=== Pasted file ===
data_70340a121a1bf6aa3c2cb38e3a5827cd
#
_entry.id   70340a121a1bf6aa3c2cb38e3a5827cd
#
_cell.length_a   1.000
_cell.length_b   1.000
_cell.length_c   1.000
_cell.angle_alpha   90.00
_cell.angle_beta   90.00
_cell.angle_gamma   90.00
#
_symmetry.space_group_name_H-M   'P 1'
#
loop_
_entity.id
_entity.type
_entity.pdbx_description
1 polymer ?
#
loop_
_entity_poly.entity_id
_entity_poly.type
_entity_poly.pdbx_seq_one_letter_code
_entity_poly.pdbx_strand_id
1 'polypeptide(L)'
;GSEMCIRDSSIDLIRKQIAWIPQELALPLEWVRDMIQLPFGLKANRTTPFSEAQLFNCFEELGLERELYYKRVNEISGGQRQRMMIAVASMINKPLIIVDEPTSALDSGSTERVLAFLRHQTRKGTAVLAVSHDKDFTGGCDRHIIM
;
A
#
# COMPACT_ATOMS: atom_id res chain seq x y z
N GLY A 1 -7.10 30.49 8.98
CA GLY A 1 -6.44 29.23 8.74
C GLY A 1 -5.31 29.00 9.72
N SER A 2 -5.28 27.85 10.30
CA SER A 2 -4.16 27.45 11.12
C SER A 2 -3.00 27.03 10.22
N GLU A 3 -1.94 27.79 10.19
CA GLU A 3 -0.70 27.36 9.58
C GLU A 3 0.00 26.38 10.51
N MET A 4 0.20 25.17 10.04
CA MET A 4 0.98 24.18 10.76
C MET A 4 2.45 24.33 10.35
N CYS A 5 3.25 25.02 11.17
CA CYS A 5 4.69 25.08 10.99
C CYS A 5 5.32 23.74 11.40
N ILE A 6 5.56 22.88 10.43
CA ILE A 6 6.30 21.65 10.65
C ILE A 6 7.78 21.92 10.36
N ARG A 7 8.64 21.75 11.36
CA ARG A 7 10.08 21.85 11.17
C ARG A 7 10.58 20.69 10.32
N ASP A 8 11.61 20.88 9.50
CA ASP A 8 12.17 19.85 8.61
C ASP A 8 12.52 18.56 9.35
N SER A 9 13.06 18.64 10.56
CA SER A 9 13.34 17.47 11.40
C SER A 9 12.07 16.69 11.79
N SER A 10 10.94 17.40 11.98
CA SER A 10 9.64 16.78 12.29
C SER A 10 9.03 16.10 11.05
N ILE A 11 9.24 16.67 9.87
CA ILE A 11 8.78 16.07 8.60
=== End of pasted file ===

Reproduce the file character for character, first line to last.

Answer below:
data_70340a121a1bf6aa3c2cb38e3a5827cd
#
_entry.id   70340a121a1bf6aa3c2cb38e3a5827cd
#
_cell.length_a   1.000
_cell.length_b   1.000
_cell.length_c   1.000
_cell.angle_alpha   90.00
_cell.angle_beta   90.00
_cell.angle_gamma   90.00
#
_symmetry.space_group_name_H-M   'P 1'
#
loop_
_entity.id
_entity.type
_entity.pdbx_description
1 polymer ?
#
loop_
_entity_poly.entity_id
_entity_poly.type
_entity_poly.pdbx_seq_one_letter_code
_entity_poly.pdbx_strand_id
1 'polypeptide(L)'
;GSEMCIRDSSIDLIRKQIAWIPQELALPLEWVRDMIQLPFGLKANRTTPFSEAQLFNCFEELGLERELYYKRVNEISGGQRQRMMIAVASMINKPLIIVDEPTSALDSGSTERVLAFLRHQTRKGTAVLAVSHDKDFTGGCDRHIIM
;
A
#
# COMPACT_ATOMS: atom_id res chain seq x y z
N GLY A 1 -7.10 30.49 8.98
CA GLY A 1 -6.44 29.23 8.74
C GLY A 1 -5.31 29.00 9.72
N SER A 2 -5.28 27.85 10.30
CA SER A 2 -4.16 27.45 11.12
C SER A 2 -3.00 27.03 10.22
N GLU A 3 -1.94 27.79 10.19
CA GLU A 3 -0.70 27.36 9.58
C GLU A 3 0.00 26.38 10.51
N MET A 4 0.20 25.17 10.04
CA MET A 4 0.98 24.18 10.76
C MET A 4 2.45 24.33 10.35
N CYS A 5 3.25 25.02 11.17
CA CYS A 5 4.69 25.08 10.99
C CYS A 5 5.32 23.74 11.40
N ILE A 6 5.56 22.88 10.43
CA ILE A 6 6.30 21.65 10.65
C ILE A 6 7.78 21.92 10.36
N ARG A 7 8.64 21.75 11.36
CA ARG A 7 10.08 21.85 11.17
C ARG A 7 10.58 20.69 10.32
N ASP A 8 11.61 20.88 9.50
CA ASP A 8 12.17 19.85 8.61
C ASP A 8 12.52 18.56 9.35
N SER A 9 13.06 18.64 10.56
CA SER A 9 13.34 17.47 11.40
C SER A 9 12.07 16.69 11.79
N SER A 10 10.94 17.40 11.98
CA SER A 10 9.64 16.78 12.29
C SER A 10 9.03 16.10 11.05
N ILE A 11 9.24 16.67 9.87
CA ILE A 11 8.78 16.07 8.60